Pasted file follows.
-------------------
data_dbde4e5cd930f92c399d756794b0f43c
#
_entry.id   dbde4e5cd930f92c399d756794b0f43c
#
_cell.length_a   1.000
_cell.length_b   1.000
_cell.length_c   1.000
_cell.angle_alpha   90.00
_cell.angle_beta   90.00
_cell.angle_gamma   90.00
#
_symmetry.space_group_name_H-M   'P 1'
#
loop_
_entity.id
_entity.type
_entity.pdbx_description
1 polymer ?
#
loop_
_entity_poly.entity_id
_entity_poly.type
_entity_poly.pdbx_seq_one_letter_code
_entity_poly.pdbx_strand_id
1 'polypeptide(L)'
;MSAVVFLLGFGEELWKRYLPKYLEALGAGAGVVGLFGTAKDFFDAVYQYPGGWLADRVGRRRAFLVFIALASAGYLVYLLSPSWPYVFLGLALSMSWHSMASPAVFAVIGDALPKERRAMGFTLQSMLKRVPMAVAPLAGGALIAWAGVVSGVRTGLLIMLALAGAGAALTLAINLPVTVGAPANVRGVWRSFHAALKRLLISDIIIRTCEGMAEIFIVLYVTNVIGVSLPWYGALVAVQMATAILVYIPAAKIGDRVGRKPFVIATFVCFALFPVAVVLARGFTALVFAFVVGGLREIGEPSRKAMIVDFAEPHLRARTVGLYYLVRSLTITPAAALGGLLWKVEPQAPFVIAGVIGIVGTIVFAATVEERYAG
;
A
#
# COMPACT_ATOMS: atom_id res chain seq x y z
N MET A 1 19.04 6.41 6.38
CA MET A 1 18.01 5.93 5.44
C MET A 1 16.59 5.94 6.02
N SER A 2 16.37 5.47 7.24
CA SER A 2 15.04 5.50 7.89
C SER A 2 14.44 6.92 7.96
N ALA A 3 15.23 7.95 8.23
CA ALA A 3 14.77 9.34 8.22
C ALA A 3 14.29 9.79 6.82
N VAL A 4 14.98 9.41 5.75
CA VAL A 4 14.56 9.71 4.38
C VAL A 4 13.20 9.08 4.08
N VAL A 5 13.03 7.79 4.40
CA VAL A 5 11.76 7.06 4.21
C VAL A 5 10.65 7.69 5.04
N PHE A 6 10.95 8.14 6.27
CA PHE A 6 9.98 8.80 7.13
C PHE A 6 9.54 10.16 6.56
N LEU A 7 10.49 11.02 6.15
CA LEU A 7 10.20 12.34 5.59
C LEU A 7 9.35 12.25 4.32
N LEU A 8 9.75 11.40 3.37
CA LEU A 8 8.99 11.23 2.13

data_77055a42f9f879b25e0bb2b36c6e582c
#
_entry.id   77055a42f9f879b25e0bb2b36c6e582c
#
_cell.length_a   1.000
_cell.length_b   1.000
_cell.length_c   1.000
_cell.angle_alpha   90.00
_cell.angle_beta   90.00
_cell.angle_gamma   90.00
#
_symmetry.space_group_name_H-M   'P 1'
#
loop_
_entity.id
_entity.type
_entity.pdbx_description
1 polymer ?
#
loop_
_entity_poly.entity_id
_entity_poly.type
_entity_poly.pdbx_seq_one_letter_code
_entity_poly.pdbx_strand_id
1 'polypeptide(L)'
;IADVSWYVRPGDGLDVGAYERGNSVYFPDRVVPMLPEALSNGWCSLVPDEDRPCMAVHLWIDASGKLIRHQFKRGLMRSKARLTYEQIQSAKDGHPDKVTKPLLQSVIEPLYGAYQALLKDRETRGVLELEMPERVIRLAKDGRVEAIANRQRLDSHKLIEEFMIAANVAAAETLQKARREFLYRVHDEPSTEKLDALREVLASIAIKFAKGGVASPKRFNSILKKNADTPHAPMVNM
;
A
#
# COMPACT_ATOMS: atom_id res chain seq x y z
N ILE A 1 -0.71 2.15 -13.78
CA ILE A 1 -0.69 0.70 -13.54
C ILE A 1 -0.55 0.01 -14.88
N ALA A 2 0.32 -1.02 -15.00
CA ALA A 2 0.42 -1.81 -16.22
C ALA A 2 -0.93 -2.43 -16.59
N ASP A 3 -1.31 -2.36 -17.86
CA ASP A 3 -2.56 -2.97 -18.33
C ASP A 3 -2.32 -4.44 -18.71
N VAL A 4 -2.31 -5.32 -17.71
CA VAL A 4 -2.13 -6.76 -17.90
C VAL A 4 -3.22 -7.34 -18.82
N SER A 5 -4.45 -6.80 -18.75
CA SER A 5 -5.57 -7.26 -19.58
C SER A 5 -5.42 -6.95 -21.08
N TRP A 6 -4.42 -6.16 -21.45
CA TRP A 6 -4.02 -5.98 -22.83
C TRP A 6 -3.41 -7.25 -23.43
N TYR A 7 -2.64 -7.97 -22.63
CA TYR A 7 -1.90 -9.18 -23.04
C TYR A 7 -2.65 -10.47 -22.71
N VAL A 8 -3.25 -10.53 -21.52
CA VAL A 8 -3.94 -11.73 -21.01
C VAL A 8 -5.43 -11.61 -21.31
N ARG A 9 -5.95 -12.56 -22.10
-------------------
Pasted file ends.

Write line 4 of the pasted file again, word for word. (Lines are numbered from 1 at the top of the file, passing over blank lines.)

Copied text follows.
#